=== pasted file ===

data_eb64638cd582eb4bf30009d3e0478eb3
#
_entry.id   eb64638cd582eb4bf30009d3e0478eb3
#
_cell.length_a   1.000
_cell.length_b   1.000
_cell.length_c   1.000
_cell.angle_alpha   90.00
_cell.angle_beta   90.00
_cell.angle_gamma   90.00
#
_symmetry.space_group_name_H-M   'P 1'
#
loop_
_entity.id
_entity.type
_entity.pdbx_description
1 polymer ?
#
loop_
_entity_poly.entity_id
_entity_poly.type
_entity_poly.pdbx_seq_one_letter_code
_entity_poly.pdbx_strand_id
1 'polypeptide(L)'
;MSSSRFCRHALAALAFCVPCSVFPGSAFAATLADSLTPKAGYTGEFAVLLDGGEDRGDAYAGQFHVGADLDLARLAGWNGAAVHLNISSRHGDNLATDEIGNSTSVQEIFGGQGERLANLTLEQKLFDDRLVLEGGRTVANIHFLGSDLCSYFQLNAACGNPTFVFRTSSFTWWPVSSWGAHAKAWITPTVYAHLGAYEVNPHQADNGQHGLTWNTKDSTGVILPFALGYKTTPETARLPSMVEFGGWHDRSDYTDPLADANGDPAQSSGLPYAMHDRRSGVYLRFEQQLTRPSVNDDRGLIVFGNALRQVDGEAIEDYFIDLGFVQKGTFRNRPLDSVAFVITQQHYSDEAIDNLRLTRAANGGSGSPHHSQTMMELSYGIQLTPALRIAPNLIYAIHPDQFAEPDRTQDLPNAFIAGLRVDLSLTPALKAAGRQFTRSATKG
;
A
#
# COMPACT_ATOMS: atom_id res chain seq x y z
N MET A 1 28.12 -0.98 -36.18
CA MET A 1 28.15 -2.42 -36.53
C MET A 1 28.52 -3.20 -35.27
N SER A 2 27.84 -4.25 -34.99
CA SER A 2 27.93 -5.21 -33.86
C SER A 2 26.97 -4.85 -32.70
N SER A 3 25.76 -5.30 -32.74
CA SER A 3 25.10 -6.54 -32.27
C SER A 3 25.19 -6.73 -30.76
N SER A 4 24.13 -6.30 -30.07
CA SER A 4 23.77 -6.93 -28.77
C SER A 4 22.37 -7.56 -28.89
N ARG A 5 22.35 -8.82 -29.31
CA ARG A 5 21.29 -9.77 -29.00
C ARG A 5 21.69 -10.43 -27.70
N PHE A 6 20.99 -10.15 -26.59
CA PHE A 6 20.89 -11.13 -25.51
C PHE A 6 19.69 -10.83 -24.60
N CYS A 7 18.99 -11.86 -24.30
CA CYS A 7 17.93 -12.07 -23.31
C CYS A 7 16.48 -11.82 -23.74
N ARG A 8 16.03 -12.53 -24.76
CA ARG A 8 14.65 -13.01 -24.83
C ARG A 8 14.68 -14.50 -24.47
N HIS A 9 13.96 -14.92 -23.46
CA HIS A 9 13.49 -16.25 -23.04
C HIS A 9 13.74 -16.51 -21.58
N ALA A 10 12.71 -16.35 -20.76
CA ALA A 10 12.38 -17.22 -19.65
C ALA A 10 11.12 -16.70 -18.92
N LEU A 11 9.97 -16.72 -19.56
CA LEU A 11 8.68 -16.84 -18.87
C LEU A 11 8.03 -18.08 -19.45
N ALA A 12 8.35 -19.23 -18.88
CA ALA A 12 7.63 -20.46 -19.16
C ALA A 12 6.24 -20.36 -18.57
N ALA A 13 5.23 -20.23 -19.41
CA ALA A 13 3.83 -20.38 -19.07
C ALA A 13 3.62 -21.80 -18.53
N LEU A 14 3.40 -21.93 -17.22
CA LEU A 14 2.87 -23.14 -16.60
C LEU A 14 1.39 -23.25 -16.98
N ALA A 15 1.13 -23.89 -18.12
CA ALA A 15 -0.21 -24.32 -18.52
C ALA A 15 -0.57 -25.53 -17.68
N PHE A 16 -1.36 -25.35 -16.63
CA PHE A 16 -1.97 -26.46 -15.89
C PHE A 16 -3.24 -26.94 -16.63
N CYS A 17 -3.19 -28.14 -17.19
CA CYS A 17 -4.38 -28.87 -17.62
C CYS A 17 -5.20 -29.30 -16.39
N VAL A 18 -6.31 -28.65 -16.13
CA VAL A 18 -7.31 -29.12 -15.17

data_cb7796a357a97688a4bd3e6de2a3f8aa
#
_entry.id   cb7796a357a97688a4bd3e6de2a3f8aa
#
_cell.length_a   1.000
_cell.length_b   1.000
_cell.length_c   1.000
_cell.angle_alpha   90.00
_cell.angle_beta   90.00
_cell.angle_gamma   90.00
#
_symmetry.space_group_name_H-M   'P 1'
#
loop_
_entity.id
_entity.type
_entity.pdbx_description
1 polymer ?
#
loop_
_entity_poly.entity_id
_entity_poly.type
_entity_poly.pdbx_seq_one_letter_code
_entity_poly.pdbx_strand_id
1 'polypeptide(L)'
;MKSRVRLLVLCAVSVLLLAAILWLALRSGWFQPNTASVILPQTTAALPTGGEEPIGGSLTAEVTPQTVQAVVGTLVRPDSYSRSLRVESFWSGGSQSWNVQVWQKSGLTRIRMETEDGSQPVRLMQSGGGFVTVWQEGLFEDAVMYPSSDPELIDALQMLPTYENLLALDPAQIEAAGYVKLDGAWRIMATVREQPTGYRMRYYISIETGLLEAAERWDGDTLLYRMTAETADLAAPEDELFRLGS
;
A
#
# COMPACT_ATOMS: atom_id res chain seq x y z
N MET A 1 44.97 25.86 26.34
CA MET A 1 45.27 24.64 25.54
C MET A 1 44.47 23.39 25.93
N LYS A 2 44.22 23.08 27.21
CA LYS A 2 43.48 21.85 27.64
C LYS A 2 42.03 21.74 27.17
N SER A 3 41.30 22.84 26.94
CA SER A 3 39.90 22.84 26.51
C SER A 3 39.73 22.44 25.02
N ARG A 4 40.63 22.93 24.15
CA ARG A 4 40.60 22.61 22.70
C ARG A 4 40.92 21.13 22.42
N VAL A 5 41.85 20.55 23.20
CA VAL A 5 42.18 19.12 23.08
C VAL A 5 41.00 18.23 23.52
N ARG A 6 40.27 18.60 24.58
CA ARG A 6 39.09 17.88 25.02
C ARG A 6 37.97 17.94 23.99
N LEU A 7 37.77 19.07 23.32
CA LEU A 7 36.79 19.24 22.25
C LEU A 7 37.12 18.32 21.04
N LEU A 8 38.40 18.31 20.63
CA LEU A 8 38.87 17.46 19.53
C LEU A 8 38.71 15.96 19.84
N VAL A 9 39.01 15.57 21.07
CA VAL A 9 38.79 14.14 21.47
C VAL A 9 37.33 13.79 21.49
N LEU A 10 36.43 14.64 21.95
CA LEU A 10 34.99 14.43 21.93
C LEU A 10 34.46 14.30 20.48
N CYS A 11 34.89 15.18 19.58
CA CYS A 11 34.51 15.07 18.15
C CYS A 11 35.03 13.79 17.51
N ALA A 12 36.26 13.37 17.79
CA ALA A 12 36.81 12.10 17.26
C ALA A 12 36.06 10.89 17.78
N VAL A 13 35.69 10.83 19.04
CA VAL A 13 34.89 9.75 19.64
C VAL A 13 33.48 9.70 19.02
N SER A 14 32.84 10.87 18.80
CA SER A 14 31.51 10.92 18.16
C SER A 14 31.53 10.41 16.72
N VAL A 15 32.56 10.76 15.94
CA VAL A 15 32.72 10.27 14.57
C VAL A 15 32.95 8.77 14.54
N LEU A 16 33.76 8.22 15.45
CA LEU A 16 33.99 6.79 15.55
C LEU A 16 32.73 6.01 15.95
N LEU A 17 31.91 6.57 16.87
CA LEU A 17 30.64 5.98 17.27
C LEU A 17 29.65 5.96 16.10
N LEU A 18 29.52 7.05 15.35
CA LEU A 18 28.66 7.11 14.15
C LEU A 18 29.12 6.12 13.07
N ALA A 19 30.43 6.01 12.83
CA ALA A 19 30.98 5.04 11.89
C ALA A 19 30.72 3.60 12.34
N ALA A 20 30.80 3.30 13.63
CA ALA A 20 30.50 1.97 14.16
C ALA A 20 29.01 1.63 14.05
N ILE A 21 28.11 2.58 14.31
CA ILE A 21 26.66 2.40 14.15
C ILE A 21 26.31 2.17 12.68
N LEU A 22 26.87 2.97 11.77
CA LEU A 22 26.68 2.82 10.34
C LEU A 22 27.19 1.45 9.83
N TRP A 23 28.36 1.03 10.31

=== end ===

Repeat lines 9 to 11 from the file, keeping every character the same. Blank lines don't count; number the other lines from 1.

_cell.angle_beta   90.00
_cell.angle_gamma   90.00
#